Shepherdstown goes dry after big water main break

March 22, 2006|by DAVE McMILLION


Portable toilets were being ordered for Shepherd University students and classes have been canceled at the university, Shepherdstown Elementary School and Shepherdstown Middle School today because of a water main break that occurred Tuesday near the city's water treatment plant on Princess Street, officials said.

Shepherdstown Town Council member Howard Mills said he was told that a water tank along W.Va. 45 west of the city lost much of its water after the break occurred.

Mills said Tuesday night that city workers will have to repair the line and refill the tank.

The town's Web site said water will not be available until this morning.

Shepherdstown Fire Chief Ross Morgan said he was told that the entire town was without water service, although some homes might have a small amount of pressure.


In case of any fire emergencies, the department will have backup tankers respond automatically, he said.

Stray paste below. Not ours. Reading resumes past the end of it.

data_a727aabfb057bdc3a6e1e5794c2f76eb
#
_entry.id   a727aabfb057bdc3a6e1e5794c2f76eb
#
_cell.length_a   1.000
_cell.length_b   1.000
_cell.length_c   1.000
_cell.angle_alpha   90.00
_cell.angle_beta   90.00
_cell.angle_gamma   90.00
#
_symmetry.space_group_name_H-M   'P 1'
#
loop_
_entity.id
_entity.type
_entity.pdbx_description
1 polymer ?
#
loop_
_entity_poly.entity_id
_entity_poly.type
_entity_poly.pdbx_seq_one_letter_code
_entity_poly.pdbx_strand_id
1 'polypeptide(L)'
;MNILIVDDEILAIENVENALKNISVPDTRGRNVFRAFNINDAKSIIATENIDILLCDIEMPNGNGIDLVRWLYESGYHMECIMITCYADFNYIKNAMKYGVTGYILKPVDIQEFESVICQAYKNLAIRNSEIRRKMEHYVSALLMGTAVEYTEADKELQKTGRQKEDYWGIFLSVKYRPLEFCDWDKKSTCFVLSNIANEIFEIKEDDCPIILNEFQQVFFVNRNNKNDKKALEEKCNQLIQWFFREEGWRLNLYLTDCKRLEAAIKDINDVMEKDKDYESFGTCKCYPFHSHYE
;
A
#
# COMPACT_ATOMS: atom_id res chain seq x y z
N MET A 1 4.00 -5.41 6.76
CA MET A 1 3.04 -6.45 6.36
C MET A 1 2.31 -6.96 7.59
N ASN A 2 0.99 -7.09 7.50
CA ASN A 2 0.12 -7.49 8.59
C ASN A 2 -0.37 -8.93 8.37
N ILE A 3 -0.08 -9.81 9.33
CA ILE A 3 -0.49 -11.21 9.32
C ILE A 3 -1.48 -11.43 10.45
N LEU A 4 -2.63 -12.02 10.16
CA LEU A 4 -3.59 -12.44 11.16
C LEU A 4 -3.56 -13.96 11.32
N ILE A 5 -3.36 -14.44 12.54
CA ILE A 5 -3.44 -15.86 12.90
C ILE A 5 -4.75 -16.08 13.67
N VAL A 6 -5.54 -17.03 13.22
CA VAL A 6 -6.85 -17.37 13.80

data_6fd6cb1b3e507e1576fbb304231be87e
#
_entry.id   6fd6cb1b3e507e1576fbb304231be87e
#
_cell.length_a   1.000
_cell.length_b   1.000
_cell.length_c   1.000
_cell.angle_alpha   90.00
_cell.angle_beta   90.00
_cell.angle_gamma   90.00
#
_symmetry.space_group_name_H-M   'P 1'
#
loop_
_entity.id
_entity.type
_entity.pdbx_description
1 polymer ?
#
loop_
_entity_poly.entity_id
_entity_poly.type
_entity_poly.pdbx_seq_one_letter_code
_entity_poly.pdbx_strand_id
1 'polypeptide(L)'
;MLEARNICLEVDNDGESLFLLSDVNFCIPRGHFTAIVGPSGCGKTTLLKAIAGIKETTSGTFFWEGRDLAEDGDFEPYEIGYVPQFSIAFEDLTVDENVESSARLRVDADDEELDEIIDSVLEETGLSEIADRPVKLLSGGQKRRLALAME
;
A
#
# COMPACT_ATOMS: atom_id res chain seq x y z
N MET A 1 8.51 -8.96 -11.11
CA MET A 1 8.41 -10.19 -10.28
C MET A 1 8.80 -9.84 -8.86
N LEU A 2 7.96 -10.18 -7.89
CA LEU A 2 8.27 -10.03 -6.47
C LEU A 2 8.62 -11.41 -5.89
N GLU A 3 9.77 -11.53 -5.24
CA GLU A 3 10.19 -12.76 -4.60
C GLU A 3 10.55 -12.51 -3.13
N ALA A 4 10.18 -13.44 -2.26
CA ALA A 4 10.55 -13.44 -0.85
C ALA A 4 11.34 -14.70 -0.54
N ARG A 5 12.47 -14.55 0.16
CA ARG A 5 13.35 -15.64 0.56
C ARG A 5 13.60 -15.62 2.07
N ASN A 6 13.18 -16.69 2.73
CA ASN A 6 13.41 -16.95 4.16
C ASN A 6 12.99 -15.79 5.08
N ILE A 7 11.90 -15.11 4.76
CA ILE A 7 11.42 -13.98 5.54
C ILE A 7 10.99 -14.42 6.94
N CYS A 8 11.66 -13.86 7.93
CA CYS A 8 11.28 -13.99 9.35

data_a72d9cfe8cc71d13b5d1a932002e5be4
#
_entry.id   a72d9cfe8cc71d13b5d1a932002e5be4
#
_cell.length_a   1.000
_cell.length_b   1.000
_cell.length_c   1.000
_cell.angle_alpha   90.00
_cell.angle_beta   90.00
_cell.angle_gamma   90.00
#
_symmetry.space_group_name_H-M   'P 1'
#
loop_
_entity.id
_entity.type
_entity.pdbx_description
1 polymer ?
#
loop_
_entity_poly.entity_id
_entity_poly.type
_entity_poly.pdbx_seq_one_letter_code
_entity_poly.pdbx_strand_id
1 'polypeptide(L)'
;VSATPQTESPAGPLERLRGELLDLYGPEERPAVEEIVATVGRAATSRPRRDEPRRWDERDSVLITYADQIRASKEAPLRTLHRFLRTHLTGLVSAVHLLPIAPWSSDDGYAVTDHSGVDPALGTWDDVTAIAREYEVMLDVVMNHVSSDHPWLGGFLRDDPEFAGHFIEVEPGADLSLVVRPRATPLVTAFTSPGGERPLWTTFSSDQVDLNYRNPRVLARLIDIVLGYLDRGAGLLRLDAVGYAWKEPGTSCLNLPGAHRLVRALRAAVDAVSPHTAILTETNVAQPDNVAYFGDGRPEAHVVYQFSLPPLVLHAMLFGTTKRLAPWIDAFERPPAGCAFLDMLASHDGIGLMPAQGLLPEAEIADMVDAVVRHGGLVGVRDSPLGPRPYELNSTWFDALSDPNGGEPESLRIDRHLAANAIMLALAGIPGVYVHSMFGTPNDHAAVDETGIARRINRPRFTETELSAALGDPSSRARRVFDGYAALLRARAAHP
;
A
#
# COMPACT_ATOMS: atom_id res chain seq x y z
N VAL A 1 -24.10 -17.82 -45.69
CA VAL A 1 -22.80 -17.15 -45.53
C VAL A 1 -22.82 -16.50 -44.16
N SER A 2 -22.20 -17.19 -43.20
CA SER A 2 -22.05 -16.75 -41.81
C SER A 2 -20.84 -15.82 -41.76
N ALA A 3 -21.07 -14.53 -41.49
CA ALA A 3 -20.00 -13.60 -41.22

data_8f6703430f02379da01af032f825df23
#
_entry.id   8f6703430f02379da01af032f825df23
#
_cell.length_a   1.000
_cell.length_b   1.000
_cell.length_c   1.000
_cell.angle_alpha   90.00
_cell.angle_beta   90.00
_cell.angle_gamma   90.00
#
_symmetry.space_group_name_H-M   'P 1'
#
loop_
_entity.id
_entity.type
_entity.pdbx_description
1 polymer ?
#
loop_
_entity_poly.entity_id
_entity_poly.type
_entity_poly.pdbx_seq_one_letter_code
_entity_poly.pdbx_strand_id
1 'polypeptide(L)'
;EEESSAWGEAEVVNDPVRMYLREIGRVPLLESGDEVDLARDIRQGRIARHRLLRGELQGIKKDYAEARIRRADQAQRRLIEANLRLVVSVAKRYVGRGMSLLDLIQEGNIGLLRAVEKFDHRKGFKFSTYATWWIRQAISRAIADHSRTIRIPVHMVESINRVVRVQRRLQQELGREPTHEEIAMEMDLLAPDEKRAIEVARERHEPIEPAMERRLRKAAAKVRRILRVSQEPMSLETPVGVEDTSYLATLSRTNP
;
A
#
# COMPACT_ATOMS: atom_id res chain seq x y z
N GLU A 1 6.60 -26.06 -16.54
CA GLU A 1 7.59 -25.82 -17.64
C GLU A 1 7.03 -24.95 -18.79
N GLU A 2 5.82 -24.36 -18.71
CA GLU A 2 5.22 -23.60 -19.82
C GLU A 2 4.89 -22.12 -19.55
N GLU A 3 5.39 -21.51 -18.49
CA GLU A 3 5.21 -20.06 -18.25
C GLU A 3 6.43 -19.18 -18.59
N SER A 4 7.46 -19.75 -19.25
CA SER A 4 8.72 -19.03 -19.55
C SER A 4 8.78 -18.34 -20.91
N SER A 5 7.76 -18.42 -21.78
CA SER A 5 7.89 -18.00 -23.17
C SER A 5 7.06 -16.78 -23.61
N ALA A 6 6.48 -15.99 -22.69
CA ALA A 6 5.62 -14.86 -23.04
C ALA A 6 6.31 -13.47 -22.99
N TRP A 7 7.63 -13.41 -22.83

Morgan said late Tuesday that a high-pressure line broke and service could be restored by daybreak.

"It's fairly sizable," Jefferson County Superintendent of Schools R. Steven Nichols said of the water main break.

Shepherd University officials decided late Tuesday to cancel classes today and shut down all administrative offices at the school, university spokeswoman Valerie Owens said.

About 1,000 students live on campus, and school officials decided to have portable toilets delivered to the school for those students, school President David L. Dunlop said Tuesday night.

School officials also plan to have bottled water delivered to those students this morning, Dunlop said.

The water main break affected businesses, including the Yellow Brick Bank Restaurant on West German Street.

The restaurant had to stop serving food at 8 p.m. because workers could not wash dishes, bartender Angela Braithwaite said.

"It's been awful," she said.

The Shepherdstown Day Care Center was closed today because of the water main break, according to a Jefferson County dispatcher.

Calls to the city's water treatment plant were met with a recorded message that said the plant was experiencing a "systemwide distribution problem" and that low water pressure was being reported throughout the system.

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